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U.S. stocks: Futures higher as ECB easing hopes rise, but oil drops below $45

U.S. stock futures were bolstered Tuesday by continuing signs that the European Central Bank will need to implement quantitative easing soon, though a slide in crude oil prices to below $45 a barrel is hemming in those gains.

Investors will be focusing on earnings results, as Alcoa Inc. unofficially kicked off the season with better-than-expected results on Monday after the market close. Alcoa Inc. shares were higher in premarket.

Trimming earlier gains, futures for the Dow Jones Industrial Average DJH5, +0.47% rose 86 points, or 0.5%, to 17,657, while those for the S&P 500 index SPH5, +0.68% added 8 points, or 0.4%, to 2,030. Futures for the Nasdaq-100 index NDH5, +0.73% rose 21 points, or 0.5%, to 4,188.

On Monday, stock futures rose, only to see gains fade as Wall Street caved to the pressure of falling oil prices. The S&P 500 SPX, +1.16% dropped 0.8% to 2,028.26 and the Dow industrials DJIA, +1.36% lost 0.5% to 17,640.84.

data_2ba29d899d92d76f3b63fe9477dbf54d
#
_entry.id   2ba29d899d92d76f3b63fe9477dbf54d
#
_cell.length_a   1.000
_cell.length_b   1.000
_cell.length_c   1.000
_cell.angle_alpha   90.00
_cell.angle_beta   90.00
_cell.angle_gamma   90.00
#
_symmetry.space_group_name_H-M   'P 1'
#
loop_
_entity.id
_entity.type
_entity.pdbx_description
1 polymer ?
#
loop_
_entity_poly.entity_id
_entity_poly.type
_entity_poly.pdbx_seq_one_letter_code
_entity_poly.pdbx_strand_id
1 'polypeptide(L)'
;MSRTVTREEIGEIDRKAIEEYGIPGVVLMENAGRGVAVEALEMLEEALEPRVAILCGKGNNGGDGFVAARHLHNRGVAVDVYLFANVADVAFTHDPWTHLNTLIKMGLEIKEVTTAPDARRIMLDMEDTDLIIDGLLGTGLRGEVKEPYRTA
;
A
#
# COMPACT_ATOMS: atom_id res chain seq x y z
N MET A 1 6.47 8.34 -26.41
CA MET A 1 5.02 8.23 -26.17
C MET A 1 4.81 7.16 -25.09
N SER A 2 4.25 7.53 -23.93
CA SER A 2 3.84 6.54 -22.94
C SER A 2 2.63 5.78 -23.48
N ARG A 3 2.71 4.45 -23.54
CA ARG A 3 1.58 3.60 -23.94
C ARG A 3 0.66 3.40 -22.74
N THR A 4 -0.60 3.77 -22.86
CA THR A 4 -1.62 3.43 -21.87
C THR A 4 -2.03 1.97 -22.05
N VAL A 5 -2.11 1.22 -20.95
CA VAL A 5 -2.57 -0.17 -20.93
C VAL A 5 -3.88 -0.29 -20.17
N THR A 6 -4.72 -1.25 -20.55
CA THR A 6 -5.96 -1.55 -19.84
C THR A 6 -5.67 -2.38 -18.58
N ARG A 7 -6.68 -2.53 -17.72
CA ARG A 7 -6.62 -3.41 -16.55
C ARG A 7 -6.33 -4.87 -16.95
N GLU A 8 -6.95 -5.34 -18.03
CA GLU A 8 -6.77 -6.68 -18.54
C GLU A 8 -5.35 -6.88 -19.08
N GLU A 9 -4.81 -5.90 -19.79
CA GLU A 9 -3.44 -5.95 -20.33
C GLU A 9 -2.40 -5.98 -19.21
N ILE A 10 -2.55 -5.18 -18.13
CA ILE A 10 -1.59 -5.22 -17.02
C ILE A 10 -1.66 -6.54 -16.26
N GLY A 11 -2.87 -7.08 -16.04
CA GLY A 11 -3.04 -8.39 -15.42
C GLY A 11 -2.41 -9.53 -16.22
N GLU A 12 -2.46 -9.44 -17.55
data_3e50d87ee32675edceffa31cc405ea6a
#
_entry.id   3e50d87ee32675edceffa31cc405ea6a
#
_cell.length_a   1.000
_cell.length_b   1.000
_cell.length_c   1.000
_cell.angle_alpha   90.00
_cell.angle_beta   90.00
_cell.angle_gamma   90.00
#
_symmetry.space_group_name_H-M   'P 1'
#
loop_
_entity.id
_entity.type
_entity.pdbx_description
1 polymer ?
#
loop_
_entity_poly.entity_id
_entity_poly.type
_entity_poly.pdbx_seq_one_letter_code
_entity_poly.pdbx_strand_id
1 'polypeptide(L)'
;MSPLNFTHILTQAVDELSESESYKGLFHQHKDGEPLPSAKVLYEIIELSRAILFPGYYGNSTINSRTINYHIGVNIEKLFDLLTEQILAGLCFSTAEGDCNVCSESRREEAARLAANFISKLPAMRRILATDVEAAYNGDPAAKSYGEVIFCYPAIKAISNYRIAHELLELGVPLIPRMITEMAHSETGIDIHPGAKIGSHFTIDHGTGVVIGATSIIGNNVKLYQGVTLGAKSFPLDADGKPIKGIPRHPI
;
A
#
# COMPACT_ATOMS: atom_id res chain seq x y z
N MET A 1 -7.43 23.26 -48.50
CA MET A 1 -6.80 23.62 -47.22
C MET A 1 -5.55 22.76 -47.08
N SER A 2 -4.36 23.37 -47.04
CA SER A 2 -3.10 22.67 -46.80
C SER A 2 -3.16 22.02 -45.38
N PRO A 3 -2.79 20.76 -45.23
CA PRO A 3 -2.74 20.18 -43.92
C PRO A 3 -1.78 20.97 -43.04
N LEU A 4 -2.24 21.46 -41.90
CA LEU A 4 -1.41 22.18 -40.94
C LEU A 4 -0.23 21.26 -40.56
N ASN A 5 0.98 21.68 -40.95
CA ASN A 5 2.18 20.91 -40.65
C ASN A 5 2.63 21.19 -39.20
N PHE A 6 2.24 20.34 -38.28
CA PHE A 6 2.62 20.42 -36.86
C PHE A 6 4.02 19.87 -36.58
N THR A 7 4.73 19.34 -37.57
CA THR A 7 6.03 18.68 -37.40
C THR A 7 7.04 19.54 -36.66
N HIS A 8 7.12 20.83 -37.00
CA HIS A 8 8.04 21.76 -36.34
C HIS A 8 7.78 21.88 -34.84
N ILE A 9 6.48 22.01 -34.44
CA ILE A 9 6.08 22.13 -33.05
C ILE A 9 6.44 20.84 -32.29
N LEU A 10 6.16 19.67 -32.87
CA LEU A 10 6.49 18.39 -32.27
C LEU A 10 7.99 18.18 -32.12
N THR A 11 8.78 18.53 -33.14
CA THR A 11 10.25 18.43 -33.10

Weak data from Europe — falls in wholesale prices in Germany and consumer prices in Greece — were cited as a reason for rising futures. The weak data are seen to underpin the need for the ECB to pump money into the eurozone economy and act at its next meeting on Jan. 22. Much as on Monday, as the Stoxx Europe 600 SXXP, +1.34% rose, U.S. stock futures followed.

February U.S. crude CLG5, -1.37% hovered under $45 a barrel, down nearly 3% to a near six-year low. The latest decline came after the United Arab Emirates’s oil minister Suhail Mohamed Faraj al-Mazrouei said the Organization of the Petroleum Exporting Countries will stick to its decision to keep oil output unchanged, regardless of current oil prices.

Investors also will be watching for the U.S. Energy Department to publish its monthly oil market report on Tuesday.

For stocks, BlackRock’s global chief investment strategist Russ Koesterich argued in his weekly commentary that “lingering geopolitical issues and a pending Federal Reserve (Fed) rate hike” are to blame, and not just oil, for market volatility.

Koesterich said investors should expect volatility to be elevated, compared with levels seen from 2012 to 2014. Strategies that thrive in low volatility environments — momentum strategies, mainly — may struggle, so investors should put more value-oriented and high-quality names in their portfolios, he advised.


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